Peter is vulnerable. Peter is standing there. He isn’t in the boat anymore. Looking down he sees nothing but the deeps under his feet. Looking up he sees the darkness of storm clouds. He feels the wind buffeting him and he knows he has no customary protection from the elements. He feels alone in the middle of the sea. He starts to feel the water over his toes, then his ankles are getting wet, now the water is approaching his knees and he knows he is in trouble. Help! In a panic, he calls out to Jesus, who calmly pulls him from the water, protecting him.
Vulnerability is a scary thing. In this case, it is to the elements that Peter is vulnerable. It is also to his self-doubt. Just like the rest of us, a tape was probably running through his head, “What was I thinking? Why did I step out of the boat in the first place! Everyone is going to think I’m a fool. I screwed that up, I’m such a loser.”
Brené Brown has a lot to say about vulnerability. She says: Vulnerability is not weakness, and the uncertainty, risk, and emotional exposure we face every day are not optional. Our only choice is a question of engagement. Our willingness to own and engage with our vulnerability determines the depth of our courage and the clarity of our purpose; the level to which we protect ourselves from being vulnerable is a measure of our fear and disconnection. When we spend our lives waiting until we’re perfect or bulletproof before we walk into the arena, we ultimately sacrifice relationships and opportunities that may not be recoverable, we squander our precious time, and we turn our backs on our gifts, those unique contributions that only we can make. (Daring Greatly, 2)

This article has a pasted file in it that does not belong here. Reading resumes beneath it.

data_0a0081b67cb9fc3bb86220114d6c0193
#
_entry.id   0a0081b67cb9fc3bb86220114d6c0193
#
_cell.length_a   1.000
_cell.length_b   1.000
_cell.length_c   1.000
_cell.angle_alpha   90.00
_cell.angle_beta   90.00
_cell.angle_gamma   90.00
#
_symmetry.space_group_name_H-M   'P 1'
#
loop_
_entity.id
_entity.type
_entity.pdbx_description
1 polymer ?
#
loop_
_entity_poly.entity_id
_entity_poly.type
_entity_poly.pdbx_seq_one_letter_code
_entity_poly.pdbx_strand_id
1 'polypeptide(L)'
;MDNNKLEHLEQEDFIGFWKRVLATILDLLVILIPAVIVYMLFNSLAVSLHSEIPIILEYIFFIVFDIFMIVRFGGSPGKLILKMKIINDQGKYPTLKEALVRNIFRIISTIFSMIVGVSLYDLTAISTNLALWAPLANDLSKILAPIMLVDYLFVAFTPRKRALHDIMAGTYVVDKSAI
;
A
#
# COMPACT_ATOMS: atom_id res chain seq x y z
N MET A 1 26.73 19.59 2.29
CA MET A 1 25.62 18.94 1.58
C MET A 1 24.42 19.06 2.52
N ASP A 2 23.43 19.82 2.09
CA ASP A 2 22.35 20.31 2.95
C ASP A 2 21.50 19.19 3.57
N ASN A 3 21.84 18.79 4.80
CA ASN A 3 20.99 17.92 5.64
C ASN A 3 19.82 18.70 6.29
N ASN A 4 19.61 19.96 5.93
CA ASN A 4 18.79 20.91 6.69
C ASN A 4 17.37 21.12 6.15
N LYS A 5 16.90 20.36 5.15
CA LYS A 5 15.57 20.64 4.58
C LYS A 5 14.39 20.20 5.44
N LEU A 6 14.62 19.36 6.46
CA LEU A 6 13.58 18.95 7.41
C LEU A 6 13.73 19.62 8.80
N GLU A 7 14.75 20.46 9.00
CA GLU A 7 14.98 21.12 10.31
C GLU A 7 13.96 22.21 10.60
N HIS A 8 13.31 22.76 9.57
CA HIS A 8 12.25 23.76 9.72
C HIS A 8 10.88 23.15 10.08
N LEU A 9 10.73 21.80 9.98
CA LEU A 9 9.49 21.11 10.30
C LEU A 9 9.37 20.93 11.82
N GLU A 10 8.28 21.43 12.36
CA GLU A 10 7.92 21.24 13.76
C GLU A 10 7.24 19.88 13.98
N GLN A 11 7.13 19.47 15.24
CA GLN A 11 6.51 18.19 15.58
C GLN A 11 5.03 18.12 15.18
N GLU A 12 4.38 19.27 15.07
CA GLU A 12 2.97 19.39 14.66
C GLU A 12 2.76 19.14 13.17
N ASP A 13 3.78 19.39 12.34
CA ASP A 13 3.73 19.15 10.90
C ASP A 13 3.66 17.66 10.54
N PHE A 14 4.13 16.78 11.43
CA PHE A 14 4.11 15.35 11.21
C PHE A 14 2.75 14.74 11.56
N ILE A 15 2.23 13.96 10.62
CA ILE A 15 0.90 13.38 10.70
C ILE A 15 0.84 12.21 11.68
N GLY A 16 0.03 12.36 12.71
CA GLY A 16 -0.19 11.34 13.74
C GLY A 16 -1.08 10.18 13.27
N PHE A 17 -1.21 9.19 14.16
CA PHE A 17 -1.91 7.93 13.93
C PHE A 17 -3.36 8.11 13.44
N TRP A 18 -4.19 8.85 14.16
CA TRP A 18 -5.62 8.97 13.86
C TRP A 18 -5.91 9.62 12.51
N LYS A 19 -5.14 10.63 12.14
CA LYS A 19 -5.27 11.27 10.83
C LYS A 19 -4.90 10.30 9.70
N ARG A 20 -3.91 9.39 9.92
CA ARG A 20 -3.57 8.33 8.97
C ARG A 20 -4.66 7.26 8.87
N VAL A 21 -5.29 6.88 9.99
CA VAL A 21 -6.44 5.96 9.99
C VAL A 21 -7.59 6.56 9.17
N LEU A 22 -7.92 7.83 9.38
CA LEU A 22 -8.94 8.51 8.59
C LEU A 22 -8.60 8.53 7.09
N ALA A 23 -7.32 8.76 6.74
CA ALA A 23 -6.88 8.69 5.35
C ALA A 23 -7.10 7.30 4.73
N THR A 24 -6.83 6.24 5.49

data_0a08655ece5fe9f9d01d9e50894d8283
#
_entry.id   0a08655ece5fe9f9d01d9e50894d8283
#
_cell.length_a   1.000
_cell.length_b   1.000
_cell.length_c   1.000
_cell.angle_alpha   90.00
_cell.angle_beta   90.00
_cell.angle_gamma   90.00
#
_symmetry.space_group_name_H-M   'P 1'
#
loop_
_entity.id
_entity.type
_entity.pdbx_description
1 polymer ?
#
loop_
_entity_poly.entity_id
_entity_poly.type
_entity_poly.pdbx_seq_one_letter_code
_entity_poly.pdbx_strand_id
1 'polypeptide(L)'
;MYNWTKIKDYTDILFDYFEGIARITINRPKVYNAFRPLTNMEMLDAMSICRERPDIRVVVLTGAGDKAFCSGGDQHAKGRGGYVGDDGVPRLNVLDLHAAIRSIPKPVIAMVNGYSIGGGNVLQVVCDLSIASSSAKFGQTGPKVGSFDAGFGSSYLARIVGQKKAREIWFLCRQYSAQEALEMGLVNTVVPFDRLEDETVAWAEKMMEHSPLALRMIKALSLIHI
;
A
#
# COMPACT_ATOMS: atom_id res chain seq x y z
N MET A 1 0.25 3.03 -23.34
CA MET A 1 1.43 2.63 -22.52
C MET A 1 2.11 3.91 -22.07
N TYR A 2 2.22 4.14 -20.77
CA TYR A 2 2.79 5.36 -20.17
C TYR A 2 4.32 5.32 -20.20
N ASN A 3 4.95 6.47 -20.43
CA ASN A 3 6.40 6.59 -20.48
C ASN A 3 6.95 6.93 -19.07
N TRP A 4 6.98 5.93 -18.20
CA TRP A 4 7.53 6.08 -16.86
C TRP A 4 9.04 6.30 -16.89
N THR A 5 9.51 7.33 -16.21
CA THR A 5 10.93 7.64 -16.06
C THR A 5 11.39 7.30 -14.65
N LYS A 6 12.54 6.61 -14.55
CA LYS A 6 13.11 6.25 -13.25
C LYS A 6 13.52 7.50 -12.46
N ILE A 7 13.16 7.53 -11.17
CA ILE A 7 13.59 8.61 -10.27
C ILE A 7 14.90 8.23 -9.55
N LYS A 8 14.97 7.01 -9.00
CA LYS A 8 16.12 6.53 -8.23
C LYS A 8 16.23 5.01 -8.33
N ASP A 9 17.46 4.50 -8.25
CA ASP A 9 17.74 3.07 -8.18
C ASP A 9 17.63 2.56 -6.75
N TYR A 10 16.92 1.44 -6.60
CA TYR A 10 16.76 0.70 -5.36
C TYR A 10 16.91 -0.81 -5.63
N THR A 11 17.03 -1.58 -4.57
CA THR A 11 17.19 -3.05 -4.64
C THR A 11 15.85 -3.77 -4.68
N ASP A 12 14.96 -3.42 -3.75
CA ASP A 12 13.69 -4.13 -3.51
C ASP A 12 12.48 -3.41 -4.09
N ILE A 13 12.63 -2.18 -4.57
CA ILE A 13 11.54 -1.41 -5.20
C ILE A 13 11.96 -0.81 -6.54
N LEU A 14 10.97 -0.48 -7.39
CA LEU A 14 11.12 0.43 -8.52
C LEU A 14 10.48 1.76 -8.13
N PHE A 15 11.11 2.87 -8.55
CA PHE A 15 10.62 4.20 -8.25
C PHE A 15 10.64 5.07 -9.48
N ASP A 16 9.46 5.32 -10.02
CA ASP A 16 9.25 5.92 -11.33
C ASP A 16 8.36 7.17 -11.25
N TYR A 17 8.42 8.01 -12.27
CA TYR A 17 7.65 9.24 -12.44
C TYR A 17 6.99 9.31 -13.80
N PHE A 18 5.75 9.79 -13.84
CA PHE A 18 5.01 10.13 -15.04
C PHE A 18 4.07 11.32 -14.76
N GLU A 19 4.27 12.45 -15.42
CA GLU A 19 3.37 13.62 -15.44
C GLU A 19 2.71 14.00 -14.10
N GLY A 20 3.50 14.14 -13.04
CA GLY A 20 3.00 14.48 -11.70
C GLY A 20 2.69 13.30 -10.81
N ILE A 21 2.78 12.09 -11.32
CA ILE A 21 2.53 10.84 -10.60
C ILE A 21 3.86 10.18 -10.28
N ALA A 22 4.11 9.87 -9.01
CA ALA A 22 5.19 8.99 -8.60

Peter has an opportunity. Peter rarely waited until he was perfect before he spoke up in an effort to take action. Last week he made some foolish statements at the Transfiguration of Jesus, wanting to build booths for Jesus, Elijah, and Moses. This week he steps out of a boat in the middle of the sea. Yes, Peter was vulnerable, but that vulnerability created opportunity for him. He had the opportunity, brief as it was, to walk on the water. He had the opportunity to reach out to Jesus and be pulled to safety. As we know from the rest of the New Testament, Peter does not let his fear and self-doubt stop him from moving forward and continuing to follow Jesus. Like us, he is not perfect, by any means, but he does his best to be faithful and learn from Jesus, thus, muting the tapes of shame that were playing in his head on the night he sank into the Sea of Galilee.
When Peter’s fear caused him to start to doubt Jesus and himself, he started to sink. When we doubt God and ourselves and live in fear, we also sink. We sink away from relationships with God and with other people. We sink away from opportunities to be the hands and feet of Jesus. God does not want us to have a life controlled by fear and doubt. God wants us to have a life of faith, despite fears. When we reach the end of our lives, I hope we can all look back and say that our lives were an adventure where vulnerability led not to sinking, but to opportunities to live, learn, and grow.